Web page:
Burma, Hollywood and the Politics of Entertainment

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Selth, Andrew
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Patricia Allmark

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2009
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For almost a century, movies about or set in Burma, particularly those made by the major American studios, have had certain elements in common. While emphasizing its more colourful and exotic characteristics, they have either romanticized the country or depicted it as a remote and untamed wilderness. Also, Burma has served as a backdrop for dramatic Occidental adventures, in which the local inhabitants played little role. More recent movies pay the Burmese people greater attention, but they are still secondary to the main plot, even when the movies consciously draw attention to the current military regime's human rights abuses. In films like Beyond Rangoon and Rambo, however, complex issues are over-simplified or exaggerated to the point of unreality. These movies have proved effective at planting vivid images in the popular mind and helping to mobilize support for the country's opposition movement (including in Hollywood itself), but crude and misleading messages such as those sent by Rambo can actually hinder the resolution of Burma's many problems.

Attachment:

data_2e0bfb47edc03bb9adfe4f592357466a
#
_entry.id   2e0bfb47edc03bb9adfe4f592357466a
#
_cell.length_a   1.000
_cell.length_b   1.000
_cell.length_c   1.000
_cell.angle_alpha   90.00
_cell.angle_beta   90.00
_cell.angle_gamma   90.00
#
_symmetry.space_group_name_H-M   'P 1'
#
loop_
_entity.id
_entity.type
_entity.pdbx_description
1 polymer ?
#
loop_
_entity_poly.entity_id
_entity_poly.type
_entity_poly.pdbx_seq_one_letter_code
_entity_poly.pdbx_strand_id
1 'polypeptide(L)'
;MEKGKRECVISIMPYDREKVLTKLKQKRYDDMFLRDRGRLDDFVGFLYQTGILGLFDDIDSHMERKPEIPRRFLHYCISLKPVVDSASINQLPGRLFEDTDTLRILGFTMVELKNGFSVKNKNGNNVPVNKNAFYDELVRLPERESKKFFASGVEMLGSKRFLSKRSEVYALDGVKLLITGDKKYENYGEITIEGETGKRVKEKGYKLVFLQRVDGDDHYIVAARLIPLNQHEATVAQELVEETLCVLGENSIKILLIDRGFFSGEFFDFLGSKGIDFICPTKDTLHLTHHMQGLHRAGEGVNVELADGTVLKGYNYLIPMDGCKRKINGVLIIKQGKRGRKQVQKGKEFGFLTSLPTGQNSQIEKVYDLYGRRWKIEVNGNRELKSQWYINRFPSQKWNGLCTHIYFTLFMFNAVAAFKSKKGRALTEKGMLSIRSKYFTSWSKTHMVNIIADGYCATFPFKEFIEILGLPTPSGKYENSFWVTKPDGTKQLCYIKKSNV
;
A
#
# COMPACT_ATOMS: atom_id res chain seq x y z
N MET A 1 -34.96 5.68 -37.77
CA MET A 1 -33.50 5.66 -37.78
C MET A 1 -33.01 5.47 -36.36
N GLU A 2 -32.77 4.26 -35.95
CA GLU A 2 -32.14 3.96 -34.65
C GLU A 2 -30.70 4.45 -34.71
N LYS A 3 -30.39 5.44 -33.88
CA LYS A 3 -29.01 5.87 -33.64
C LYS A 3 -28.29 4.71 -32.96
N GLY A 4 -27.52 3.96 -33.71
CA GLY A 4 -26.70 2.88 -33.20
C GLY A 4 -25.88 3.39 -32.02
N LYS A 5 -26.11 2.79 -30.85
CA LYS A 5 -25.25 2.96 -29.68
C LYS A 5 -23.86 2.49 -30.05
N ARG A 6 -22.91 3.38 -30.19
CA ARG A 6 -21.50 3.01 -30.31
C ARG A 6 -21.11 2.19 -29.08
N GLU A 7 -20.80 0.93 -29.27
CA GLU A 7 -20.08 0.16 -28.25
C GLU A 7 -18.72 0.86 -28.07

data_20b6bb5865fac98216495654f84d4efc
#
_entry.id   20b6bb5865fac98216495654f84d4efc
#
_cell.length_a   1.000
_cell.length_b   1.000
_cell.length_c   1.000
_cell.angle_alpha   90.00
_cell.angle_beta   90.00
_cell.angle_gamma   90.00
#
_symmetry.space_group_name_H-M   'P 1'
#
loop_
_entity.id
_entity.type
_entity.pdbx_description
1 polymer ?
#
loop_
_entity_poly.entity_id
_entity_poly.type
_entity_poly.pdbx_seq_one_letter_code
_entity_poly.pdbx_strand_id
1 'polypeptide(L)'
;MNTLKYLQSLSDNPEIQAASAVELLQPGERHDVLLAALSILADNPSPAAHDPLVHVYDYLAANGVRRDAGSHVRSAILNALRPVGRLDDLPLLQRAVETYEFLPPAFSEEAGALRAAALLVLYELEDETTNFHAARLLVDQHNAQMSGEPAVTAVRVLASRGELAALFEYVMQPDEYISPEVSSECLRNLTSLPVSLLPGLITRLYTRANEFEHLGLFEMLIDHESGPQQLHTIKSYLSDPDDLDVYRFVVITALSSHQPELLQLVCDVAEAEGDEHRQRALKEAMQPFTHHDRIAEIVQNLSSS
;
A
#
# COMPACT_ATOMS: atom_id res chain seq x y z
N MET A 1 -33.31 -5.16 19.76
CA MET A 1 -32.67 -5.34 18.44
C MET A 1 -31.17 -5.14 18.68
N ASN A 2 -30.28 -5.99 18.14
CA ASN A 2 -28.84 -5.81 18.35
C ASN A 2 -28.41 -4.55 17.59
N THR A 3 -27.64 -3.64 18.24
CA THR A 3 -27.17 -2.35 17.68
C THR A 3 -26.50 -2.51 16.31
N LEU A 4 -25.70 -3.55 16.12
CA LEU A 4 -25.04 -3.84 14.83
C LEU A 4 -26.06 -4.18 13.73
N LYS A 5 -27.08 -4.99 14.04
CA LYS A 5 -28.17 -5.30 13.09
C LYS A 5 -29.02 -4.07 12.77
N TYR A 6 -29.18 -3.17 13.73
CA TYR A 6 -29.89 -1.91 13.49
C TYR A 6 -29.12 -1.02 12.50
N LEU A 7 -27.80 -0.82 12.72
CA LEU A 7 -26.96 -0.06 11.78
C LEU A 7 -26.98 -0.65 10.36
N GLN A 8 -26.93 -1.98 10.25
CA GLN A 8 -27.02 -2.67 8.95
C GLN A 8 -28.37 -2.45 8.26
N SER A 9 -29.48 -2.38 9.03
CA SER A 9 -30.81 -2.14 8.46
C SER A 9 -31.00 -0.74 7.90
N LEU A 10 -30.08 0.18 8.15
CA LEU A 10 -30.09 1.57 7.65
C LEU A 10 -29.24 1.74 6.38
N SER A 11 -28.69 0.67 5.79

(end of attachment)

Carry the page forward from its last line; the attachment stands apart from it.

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Continuum: Journal of Media and Cultural Studies

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23

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3

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Screen and Media Culture

Film, Television and Digital Media

Communication and Media Studies

Cultural Studies

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